A new Reagan Administration policy that will mean lower welfare benefits for many elderly, blind and disabled people who get free food, shelter, firewood or winter clothing from churches and other charitable organizations drew outrage today from advocates for the poor and homeless. Under the new policy, non-cash help must be counted as income, the New York Times reported today. "For every bag of groceries we give these poor people, the government will reduce their benefit checks," said Sharon M.
OPINION
May 4, 2004
If Gov. Arnold Schwarzenegger is truly interested in addressing and ending waste and fraud in government, he would do well to work toward ending the abuse that was written about in "Public Pays for Wealthy Seniors' Care" (May 2). Instead of finding more ways to make the disabled, poor and blind pay for the state budgetary problems, instead of cutting wages to in-home support services workers, instead of terminating the federal cost-of-living adjustment on SSI [Supplemental Security Income]
NEWS
September 24, 1998 | From Associated Press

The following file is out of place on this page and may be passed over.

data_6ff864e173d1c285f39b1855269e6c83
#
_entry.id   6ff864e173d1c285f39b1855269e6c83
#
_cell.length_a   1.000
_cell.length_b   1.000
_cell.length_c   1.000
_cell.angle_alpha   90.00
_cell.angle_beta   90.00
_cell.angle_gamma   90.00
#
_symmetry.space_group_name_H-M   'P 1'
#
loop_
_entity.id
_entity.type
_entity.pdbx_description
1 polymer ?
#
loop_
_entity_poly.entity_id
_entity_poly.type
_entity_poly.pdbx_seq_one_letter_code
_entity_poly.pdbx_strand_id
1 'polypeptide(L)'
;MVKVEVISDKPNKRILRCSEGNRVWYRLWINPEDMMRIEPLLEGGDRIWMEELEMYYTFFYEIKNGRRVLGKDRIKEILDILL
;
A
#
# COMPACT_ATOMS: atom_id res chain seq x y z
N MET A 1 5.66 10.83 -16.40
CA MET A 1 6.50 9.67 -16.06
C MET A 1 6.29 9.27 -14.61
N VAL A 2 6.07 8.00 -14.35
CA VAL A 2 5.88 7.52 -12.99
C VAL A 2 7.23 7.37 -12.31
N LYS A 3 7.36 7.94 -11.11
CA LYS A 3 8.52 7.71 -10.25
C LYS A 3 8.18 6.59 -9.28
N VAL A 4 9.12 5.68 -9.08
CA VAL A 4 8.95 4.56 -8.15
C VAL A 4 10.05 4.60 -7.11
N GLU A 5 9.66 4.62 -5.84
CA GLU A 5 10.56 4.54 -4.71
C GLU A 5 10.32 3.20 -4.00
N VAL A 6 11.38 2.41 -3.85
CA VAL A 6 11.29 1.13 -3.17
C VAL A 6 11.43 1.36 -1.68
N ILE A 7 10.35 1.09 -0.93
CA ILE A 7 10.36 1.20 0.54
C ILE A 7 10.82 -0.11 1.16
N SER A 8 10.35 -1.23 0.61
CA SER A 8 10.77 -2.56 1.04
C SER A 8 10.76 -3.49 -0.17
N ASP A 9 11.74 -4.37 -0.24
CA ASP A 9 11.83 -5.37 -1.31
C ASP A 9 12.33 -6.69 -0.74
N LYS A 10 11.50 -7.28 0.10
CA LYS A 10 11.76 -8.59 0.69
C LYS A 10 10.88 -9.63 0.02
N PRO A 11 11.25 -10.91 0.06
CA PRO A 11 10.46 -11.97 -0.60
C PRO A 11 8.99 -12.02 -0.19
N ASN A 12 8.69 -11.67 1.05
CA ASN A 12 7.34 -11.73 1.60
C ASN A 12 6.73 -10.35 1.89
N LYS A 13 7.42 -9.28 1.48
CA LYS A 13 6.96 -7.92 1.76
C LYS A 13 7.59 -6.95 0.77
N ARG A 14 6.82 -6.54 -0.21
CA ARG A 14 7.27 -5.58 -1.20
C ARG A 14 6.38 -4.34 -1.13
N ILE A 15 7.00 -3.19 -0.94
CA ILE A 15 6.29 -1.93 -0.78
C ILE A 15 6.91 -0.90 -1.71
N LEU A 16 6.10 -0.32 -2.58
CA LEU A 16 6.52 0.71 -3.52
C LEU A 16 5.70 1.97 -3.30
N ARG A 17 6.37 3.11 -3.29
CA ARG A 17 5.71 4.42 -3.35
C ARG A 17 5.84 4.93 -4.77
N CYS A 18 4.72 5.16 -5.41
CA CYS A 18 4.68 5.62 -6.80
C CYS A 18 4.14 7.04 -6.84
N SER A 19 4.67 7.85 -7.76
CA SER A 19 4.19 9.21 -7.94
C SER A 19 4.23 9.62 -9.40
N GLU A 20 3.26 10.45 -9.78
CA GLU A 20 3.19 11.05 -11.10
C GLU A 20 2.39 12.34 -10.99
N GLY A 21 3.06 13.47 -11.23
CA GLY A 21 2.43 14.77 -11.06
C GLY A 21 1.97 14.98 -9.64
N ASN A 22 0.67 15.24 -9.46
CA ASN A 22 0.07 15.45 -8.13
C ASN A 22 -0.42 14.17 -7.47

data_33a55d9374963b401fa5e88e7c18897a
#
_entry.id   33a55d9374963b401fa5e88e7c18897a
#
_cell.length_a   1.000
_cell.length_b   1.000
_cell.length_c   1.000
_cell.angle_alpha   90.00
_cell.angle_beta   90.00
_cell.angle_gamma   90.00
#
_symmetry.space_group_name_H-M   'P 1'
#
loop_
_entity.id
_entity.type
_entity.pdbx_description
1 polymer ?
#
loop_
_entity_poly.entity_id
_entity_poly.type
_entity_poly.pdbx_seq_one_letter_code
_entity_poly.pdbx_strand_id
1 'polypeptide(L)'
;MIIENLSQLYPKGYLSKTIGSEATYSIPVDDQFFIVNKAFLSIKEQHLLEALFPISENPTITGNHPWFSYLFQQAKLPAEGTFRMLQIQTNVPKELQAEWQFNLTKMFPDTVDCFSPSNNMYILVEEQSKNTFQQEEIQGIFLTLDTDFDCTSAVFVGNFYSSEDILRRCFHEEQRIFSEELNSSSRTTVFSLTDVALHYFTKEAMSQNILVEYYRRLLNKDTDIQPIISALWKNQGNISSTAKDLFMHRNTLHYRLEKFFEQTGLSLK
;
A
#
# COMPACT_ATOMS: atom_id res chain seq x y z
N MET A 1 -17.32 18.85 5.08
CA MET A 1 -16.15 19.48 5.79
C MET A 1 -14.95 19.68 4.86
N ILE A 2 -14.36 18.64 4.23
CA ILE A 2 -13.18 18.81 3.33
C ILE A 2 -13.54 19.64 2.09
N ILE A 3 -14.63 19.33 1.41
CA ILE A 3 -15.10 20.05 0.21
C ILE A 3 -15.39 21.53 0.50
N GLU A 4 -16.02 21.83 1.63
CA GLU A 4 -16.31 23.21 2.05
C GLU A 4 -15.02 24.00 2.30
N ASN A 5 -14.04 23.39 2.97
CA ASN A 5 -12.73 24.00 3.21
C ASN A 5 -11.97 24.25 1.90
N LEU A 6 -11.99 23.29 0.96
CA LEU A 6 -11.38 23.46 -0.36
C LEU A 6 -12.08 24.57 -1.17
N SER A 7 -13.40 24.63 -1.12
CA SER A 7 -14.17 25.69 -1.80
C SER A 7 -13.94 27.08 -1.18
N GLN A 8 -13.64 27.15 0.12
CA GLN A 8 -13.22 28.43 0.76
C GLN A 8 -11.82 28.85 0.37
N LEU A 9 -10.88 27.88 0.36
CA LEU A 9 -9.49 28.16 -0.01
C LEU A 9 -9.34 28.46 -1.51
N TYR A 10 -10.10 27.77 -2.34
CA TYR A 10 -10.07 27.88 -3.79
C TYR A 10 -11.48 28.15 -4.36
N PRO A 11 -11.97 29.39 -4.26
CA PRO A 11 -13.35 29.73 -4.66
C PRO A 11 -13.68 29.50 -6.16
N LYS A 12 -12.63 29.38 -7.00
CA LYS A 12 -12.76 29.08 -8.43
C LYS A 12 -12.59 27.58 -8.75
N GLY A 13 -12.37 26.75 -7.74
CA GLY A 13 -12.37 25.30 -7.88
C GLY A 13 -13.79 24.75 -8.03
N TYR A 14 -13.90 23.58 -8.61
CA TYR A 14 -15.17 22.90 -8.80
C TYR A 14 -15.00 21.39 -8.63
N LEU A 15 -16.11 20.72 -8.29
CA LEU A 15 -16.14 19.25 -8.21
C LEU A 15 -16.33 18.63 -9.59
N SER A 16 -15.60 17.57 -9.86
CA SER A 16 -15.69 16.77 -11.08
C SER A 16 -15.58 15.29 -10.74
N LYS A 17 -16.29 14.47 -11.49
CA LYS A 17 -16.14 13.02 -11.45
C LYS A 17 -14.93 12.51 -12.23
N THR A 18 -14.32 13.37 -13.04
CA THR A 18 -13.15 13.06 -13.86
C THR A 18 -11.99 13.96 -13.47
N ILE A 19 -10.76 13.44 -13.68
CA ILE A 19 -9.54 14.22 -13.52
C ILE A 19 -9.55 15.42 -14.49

About 18,000 mostly poor, elderly immigrants would keep their supplemental security income benefits under legislation the House passed Wednesday. Under the welfare reform law of 1996, noncitizens were cut from the SSI rolls. Congress later extended the benefits through Sept. 30, 1998. The bill, passed by voice vote, would permanently extend the help.
CALIFORNIA | LOCAL
June 20, 1998 | PATRICK J. McDONNELL, TIMES STAFF WRITER
More than 4,000 elderly or disabled immigrants living in Los Angeles County stand to lose federal aid Sept. 30 unless they can show they have obtained U.S. citizenship or permanent resident status, officials said Friday. The residents receive Supplemental Security Income, a federal cash assistance program for elderly, blind and disabled legal residents. Benefits range up to $640 a month from federal and state governments.
CALIFORNIA | LOCAL
June 27, 1997 | PATRICK J. McDONNELL, TIMES STAFF WRITER
Forgive George Poon if he remained unconvinced Thursday, a day after Congress moved to restore benefit eligibility to 86,000 disabled and elderly legal immigrants living in L.A. County and more than 400,000 noncitizens elsewhere. "They could still pull a fast one on us," said Poon, director of the Chinatown Senior Citizen Service Center, where government assistance checks have long been a mainstay for elderly clients.
NEWS
May 4, 1997 | JANET HOOK, TIMES STAFF WRITER